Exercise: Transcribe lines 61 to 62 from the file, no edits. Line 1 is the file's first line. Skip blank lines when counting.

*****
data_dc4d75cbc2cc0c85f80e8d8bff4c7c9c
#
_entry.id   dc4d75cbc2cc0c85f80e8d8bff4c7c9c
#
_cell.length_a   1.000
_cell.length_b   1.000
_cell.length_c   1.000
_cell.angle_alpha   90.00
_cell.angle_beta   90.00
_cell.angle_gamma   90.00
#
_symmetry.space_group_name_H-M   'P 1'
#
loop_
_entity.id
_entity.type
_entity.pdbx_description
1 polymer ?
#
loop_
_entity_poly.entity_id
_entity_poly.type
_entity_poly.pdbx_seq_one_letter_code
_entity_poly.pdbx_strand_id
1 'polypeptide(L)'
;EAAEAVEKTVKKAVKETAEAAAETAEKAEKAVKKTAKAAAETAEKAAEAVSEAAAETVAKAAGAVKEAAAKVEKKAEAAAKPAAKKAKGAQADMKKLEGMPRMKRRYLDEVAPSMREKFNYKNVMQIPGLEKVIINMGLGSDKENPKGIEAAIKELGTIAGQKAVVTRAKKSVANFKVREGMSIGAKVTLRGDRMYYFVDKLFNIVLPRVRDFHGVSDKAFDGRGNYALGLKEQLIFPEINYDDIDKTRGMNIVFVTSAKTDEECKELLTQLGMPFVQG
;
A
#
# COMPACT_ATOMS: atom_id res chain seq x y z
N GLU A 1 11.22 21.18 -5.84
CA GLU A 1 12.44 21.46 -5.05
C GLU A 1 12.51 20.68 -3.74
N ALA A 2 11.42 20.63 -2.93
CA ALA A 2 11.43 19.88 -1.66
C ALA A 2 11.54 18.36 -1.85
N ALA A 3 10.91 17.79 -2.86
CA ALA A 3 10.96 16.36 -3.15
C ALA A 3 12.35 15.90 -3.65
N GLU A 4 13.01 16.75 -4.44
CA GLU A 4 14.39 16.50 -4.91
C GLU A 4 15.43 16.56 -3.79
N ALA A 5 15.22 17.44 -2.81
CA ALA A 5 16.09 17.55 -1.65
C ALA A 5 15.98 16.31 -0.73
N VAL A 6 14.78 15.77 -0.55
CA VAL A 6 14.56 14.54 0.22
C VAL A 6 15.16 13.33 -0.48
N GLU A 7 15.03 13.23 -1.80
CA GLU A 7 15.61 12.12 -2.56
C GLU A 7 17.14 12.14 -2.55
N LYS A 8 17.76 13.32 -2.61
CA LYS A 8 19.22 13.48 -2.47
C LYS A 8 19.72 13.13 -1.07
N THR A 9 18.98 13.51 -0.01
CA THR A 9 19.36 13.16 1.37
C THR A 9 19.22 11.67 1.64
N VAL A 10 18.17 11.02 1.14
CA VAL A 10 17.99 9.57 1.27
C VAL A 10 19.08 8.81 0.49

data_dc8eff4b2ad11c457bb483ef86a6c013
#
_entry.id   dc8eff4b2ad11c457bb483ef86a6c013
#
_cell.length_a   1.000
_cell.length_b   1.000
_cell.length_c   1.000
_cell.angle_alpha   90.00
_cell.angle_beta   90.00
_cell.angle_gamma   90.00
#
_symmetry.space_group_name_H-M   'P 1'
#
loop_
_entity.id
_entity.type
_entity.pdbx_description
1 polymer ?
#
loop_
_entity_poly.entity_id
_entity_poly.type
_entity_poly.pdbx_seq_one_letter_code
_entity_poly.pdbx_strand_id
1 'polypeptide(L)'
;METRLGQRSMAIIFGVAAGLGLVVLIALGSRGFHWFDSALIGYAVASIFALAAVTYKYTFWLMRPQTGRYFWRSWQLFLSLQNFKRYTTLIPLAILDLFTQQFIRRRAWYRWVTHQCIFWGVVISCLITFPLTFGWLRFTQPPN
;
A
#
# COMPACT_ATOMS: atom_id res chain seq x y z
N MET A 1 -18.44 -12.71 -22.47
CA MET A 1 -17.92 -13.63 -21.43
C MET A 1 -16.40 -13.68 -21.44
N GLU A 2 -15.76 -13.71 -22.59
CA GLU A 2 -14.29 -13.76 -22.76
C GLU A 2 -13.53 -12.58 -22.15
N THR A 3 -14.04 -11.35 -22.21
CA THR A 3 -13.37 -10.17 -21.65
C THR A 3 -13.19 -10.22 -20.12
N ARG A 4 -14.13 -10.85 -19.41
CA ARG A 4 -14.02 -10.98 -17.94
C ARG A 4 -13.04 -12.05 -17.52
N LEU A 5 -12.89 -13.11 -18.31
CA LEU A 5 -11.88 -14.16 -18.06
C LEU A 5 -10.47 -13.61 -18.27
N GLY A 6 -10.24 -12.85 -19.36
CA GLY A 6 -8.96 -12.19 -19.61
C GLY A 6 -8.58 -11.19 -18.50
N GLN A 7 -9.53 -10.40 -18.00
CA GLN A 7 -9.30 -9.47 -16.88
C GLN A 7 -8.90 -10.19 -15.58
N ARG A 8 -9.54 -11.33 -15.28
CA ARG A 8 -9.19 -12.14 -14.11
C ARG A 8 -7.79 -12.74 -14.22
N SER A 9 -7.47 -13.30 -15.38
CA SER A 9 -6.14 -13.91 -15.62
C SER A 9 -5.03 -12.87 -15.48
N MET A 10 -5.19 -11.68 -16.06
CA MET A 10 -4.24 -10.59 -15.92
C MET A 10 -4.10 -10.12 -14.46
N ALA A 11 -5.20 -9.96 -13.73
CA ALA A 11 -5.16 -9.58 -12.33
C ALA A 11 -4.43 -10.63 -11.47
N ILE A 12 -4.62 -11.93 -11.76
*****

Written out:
data_dc8eff4b2ad11c457bb483ef86a6c013
#